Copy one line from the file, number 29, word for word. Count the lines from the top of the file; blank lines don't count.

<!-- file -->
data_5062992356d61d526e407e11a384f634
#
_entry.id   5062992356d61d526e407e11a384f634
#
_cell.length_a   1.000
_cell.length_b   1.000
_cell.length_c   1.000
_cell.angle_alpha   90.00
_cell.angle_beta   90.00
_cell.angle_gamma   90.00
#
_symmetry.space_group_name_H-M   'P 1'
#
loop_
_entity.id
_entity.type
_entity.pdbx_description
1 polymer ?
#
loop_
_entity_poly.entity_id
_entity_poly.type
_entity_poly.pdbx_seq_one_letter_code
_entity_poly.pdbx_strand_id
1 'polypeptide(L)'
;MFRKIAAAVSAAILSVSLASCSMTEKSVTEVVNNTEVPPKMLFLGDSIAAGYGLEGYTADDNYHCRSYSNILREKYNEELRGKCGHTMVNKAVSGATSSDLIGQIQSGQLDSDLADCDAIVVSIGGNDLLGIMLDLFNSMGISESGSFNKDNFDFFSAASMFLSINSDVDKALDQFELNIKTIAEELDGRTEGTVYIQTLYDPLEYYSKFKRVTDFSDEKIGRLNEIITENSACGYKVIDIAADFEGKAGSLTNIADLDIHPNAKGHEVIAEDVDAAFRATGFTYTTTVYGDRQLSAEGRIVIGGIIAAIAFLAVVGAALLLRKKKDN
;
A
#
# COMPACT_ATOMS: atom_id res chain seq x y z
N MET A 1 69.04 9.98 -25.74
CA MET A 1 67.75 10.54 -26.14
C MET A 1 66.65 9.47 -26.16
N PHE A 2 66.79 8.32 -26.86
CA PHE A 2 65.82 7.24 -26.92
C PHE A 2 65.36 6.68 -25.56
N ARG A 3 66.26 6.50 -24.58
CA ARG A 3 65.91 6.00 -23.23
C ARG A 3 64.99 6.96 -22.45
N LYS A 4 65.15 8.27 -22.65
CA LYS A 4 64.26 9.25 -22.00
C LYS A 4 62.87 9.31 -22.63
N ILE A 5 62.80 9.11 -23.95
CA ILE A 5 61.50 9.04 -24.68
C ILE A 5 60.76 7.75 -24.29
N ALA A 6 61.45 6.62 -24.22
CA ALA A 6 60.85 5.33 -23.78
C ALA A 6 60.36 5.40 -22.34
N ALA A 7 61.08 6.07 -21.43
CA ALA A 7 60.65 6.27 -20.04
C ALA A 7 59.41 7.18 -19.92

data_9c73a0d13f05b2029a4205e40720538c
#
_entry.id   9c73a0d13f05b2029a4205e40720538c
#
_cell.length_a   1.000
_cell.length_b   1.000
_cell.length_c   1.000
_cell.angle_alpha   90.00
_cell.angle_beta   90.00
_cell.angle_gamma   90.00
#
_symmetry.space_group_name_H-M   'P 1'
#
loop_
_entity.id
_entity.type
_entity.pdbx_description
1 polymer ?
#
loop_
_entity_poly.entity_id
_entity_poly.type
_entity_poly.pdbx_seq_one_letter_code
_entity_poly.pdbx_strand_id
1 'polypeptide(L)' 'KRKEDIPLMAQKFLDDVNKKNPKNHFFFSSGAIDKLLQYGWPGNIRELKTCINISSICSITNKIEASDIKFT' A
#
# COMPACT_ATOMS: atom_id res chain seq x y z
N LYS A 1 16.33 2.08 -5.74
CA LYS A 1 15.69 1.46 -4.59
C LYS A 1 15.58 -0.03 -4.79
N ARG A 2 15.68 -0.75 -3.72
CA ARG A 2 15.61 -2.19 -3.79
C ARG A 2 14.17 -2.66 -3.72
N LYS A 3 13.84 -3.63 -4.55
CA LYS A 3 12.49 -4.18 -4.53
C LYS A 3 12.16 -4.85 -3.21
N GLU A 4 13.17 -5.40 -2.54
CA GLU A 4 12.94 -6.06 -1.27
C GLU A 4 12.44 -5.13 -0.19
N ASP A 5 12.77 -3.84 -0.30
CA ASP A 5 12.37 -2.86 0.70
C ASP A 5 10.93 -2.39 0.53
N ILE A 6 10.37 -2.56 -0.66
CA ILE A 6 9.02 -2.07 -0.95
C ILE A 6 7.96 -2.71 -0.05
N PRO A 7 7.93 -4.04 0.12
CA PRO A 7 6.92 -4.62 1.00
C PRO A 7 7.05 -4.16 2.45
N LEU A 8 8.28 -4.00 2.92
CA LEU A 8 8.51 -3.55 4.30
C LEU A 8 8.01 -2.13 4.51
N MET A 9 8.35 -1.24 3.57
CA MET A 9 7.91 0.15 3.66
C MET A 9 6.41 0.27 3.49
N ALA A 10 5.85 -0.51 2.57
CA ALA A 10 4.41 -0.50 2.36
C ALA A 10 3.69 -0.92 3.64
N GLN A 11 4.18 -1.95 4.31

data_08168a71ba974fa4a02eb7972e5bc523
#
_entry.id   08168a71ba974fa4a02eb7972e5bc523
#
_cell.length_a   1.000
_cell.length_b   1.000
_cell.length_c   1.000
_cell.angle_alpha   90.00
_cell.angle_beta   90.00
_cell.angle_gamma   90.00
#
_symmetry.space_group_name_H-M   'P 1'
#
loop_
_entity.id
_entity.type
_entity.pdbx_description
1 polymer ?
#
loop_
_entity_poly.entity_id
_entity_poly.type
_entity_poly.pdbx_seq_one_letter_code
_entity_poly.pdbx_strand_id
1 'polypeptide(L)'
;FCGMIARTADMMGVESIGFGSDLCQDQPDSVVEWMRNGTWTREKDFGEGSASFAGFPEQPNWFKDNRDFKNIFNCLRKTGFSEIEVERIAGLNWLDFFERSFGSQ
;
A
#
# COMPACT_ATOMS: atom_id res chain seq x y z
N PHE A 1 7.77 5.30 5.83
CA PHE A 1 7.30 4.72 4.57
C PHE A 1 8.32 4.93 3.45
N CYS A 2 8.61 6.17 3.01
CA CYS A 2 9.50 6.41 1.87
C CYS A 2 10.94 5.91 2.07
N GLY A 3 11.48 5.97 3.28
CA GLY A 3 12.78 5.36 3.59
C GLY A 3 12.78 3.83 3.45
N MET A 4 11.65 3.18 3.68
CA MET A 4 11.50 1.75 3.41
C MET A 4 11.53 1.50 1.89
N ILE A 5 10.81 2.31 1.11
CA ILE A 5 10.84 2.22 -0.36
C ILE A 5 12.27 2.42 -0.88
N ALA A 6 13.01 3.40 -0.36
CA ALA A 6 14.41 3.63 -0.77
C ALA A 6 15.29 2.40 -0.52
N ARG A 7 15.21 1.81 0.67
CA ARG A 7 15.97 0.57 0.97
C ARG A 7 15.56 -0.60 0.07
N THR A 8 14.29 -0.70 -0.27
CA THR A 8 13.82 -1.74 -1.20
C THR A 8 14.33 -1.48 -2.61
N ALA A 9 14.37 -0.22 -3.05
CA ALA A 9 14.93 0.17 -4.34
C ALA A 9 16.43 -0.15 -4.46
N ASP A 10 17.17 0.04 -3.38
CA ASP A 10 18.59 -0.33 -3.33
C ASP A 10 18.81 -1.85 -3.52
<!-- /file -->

#